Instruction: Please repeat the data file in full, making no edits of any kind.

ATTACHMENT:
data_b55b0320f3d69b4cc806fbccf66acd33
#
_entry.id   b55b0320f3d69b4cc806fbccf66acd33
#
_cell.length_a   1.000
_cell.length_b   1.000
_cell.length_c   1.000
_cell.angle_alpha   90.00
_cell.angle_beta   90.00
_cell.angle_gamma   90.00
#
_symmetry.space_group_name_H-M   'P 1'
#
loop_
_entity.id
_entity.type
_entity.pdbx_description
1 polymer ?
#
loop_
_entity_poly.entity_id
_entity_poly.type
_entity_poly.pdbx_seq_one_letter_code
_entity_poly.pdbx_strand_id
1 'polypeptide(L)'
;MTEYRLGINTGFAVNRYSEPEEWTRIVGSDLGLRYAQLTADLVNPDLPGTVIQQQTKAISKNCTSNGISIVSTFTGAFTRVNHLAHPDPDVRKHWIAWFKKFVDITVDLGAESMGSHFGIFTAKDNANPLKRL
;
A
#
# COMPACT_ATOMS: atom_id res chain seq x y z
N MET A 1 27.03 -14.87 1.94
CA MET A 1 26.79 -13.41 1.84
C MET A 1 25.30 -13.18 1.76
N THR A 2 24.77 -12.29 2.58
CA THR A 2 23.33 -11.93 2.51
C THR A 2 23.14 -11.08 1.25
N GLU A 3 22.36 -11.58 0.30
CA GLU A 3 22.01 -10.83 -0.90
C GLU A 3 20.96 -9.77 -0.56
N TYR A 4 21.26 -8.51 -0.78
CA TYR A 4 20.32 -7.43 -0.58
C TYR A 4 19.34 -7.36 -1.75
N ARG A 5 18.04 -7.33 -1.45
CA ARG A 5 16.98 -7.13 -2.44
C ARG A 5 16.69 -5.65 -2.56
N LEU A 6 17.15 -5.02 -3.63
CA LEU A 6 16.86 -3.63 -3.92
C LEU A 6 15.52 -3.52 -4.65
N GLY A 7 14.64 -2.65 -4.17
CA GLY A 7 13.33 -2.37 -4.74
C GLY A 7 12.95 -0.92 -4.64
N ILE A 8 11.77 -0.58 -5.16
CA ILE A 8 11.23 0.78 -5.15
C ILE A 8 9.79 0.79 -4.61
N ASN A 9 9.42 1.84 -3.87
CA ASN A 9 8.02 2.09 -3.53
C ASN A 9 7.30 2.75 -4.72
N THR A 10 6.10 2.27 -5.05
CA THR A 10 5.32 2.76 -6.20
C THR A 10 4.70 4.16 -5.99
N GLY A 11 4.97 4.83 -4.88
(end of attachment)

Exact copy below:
data_b55b0320f3d69b4cc806fbccf66acd33
#
_entry.id   b55b0320f3d69b4cc806fbccf66acd33
#
_cell.length_a   1.000
_cell.length_b   1.000
_cell.length_c   1.000
_cell.angle_alpha   90.00
_cell.angle_beta   90.00
_cell.angle_gamma   90.00
#
_symmetry.space_group_name_H-M   'P 1'
#
loop_
_entity.id
_entity.type
_entity.pdbx_description
1 polymer ?
#
loop_
_entity_poly.entity_id
_entity_poly.type
_entity_poly.pdbx_seq_one_letter_code
_entity_poly.pdbx_strand_id
1 'polypeptide(L)'
;MTEYRLGINTGFAVNRYSEPEEWTRIVGSDLGLRYAQLTADLVNPDLPGTVIQQQTKAISKNCTSNGISIVSTFTGAFTRVNHLAHPDPDVRKHWIAWFKKFVDITVDLGAESMGSHFGIFTAKDNANPLKRL
;
A
#
# COMPACT_ATOMS: atom_id res chain seq x y z
N MET A 1 27.03 -14.87 1.94
CA MET A 1 26.79 -13.41 1.84
C MET A 1 25.30 -13.18 1.76
N THR A 2 24.77 -12.29 2.58
CA THR A 2 23.33 -11.93 2.51
C THR A 2 23.14 -11.08 1.25
N GLU A 3 22.36 -11.58 0.30
CA GLU A 3 22.01 -10.83 -0.90
C GLU A 3 20.96 -9.77 -0.56
N TYR A 4 21.26 -8.51 -0.78
CA TYR A 4 20.32 -7.43 -0.58
C TYR A 4 19.34 -7.36 -1.75
N ARG A 5 18.04 -7.33 -1.45
CA ARG A 5 16.98 -7.13 -2.44
C ARG A 5 16.69 -5.65 -2.56
N LEU A 6 17.15 -5.02 -3.63
CA LEU A 6 16.86 -3.63 -3.92
C LEU A 6 15.52 -3.52 -4.65
N GLY A 7 14.64 -2.65 -4.17
CA GLY A 7 13.33 -2.37 -4.74
C GLY A 7 12.95 -0.92 -4.64
N ILE A 8 11.77 -0.58 -5.16
CA ILE A 8 11.23 0.78 -5.15
C ILE A 8 9.79 0.79 -4.61
N ASN A 9 9.42 1.84 -3.87
CA ASN A 9 8.02 2.09 -3.53
C ASN A 9 7.30 2.75 -4.72
N THR A 10 6.10 2.27 -5.05
CA THR A 10 5.32 2.76 -6.20
C THR A 10 4.70 4.16 -5.99
N GLY A 11 4.97 4.83 -4.88